Our View: Hatch Act has no place


Craig Editorial Board, January 2010 to March 2010

  • Bryce Jacobson, newspaper representative
  • Joshua Roberts, newspaper representative
  • Sherry Kurz, community representative
  • Lynne Krause, community representative
  • Tim Jantz, community representative
  • Karen Knez, community representative

Archaic, unreasonable and unfortunate are just a few of the descriptions — and the nicer ones, at that — that have been used recently to describe the Hatch Act, a federal law that suddenly has become a factor in our community and others regarding November’s election.

Written in 1939 and amended in 1940, the Hatch Act restricts political activity of people employed by state or local agencies who work in connection with programs financed, at least to some degree, by federal money.

While the act clearly is not new, its presence on Moffat County politics is.

Through a chain of events, Moffat County Commissioner Audrey Danner — herself a candidate in November — researched the act and had meetings with candidates (whom she hasn’t named) in regard to their candidacies and the federal law.

What we know for certain is that two people — coroner candidate K.C. Hume and county clerk candidate Lila Herod — were directly impacted by the Hatch Act.

Hume, a Moffat County Sheriff’s Office investigator, withdrew from the race, and Herod, deputy county clerk and elections supervisor, resigned from her position to remain eligible for the election.

The Editorial Board has several thoughts on the Hatch Act and its application to our community’s political landscape.

First, board members agree with what seems to be the prevailing sentiment around the community, which is that the Hatch Act makes no sense for smaller communities, where qualified, willing candidates are sometimes hard to find.

Next, the board urges the federal government to address the act. Coincidentally, one such proposal exists: House Resolution 2154, introduced in April 2009 in the U.S. House of Representatives.

It proposes to exempt communities with populations of less than 100,000 from the act but currently is sitting in the House committee on oversight and government reform.

This bill, the Editorial Board thinks, needs to be pushed through, if not for this November, than to preserve the integrity of future elections in our community and also community service.

In today’s age, when political involvement for many is sporadic at best and non-existent at worst, our society doesn’t need laws making it tougher for people to serve.

We need to make it easier, and have less federal interference and more local control is a reasonable way to approach doing just that.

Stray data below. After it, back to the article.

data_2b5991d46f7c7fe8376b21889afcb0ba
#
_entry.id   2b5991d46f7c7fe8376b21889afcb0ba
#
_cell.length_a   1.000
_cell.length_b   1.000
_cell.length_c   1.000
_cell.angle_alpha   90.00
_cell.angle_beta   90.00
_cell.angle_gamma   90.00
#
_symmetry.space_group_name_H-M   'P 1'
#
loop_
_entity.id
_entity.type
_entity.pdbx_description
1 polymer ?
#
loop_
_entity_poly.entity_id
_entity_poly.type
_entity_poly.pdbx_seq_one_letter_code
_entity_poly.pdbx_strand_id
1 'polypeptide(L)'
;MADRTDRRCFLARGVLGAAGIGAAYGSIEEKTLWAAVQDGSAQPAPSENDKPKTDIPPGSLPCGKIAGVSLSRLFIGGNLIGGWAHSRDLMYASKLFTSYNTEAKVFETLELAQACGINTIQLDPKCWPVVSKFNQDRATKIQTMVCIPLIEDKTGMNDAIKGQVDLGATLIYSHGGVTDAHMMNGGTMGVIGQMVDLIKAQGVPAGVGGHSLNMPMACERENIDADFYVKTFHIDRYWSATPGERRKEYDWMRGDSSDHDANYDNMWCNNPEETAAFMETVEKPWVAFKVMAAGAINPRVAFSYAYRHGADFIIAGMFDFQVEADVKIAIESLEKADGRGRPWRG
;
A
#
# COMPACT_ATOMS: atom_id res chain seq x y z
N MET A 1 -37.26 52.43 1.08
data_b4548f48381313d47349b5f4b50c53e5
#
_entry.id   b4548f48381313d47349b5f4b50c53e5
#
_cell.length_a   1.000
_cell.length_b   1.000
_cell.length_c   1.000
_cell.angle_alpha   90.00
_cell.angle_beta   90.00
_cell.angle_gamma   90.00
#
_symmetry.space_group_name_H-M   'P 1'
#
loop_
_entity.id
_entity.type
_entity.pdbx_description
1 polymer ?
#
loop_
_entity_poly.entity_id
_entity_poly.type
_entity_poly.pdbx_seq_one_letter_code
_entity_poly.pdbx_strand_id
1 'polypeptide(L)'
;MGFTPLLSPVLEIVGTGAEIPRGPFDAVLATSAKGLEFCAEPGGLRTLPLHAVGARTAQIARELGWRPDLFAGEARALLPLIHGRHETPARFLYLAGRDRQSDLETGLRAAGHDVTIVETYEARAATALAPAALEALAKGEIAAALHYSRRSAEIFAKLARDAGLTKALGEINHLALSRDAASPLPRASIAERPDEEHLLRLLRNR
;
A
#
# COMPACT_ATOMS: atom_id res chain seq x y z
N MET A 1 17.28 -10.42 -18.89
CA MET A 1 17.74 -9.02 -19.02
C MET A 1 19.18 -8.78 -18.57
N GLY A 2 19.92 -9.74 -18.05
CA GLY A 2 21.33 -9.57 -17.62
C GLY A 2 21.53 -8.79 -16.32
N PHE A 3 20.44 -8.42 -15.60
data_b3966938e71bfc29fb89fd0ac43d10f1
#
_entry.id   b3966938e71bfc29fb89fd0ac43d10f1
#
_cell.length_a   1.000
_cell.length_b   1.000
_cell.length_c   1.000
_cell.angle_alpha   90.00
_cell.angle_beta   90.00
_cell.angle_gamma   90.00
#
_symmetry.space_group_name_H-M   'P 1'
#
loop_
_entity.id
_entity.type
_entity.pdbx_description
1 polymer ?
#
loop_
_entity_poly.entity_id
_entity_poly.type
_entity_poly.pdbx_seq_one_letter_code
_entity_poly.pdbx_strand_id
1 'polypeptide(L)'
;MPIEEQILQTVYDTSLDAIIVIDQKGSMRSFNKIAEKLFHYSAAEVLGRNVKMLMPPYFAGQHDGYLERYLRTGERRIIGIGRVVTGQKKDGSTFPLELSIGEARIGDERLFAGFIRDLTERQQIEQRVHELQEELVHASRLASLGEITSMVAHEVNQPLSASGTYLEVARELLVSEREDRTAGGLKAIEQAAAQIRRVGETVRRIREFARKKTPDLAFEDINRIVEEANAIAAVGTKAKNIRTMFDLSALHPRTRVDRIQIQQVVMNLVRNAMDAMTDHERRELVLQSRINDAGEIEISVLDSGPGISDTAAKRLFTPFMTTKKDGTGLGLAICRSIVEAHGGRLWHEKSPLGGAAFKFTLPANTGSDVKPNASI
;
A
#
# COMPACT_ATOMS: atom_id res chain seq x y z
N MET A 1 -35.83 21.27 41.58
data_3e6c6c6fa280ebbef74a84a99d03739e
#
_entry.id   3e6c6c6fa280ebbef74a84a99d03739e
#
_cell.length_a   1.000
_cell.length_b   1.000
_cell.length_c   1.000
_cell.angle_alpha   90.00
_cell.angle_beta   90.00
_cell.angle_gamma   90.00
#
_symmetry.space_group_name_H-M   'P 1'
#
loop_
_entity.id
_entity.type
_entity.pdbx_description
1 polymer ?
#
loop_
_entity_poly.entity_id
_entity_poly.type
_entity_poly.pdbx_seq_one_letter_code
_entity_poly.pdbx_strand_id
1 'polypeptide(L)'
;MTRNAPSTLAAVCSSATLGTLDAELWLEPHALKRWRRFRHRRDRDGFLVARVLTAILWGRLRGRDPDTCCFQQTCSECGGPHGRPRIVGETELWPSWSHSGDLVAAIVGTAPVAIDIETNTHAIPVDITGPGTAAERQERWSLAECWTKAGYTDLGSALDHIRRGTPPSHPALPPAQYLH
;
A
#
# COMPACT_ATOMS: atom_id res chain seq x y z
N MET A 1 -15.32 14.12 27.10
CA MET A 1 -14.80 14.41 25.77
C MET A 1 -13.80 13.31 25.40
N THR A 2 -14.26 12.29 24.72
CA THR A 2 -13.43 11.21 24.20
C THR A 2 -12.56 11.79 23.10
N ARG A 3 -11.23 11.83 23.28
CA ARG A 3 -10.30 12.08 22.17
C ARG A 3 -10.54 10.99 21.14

While some question Danner’s actions regarding Hatch Act information — questions that are not without merit — that subject is debate for another time.

As it stands today, our community is hamstrung by a foolish bill that, granted, had its time and place when originally conceived.

Today, however, it’s done nothing but cause problems for one county commissioner, place other candidates’ eligibility under the microscope, and most importantly, given future candidates reason to pause when considering bids for public office.


native_craig_guy 7 years ago

While I can understand the position that was taken regarding the Hatch Act it must be understood that the original purpose was to prevent corruption and intimidation of voters. It was the last piece of civil service reform that made elections fair. The act has been appealed to the Supreme Court on two occasions (1947 and 1974 I believe) and it was upheld both times. The benefits of this act still ring true today. Politicians in the 1930's were using an influx of federal monies (New Deal?) and politicians perceived influence over those funds to sway voters to their party. What about today? Do we still have rampant corruption in our country? Just by looking at Illinois I would say so. We also have Obama's New Deal that is promising jobs, aid and funds to all sorts of local agencies. This act is still valid today and while it may seem arbitrary for small governments like ours, it was originally designed to protect small governments. In hard economic times we must trust that the government is fair in the dispersion of funds. Even a small scale government contract can mean survival for a local small business, and we do not want our elected officials to be able to influence elections based on the dispersal of funds. While I can truly appreciate your Anti-Federalist views, it is not the world in which we live in. The federal government (especially of late) has consumed as much power as they can, and are seeking additional power by trying to nationalize health care. Through the federal government's power to regulate interstate commerce they have bullied their way deeper into everyday american lives. With all of that said, the Hatch Act of 1939 is still a valid piece of legislature that is protecting the integrity of elections across our great country.


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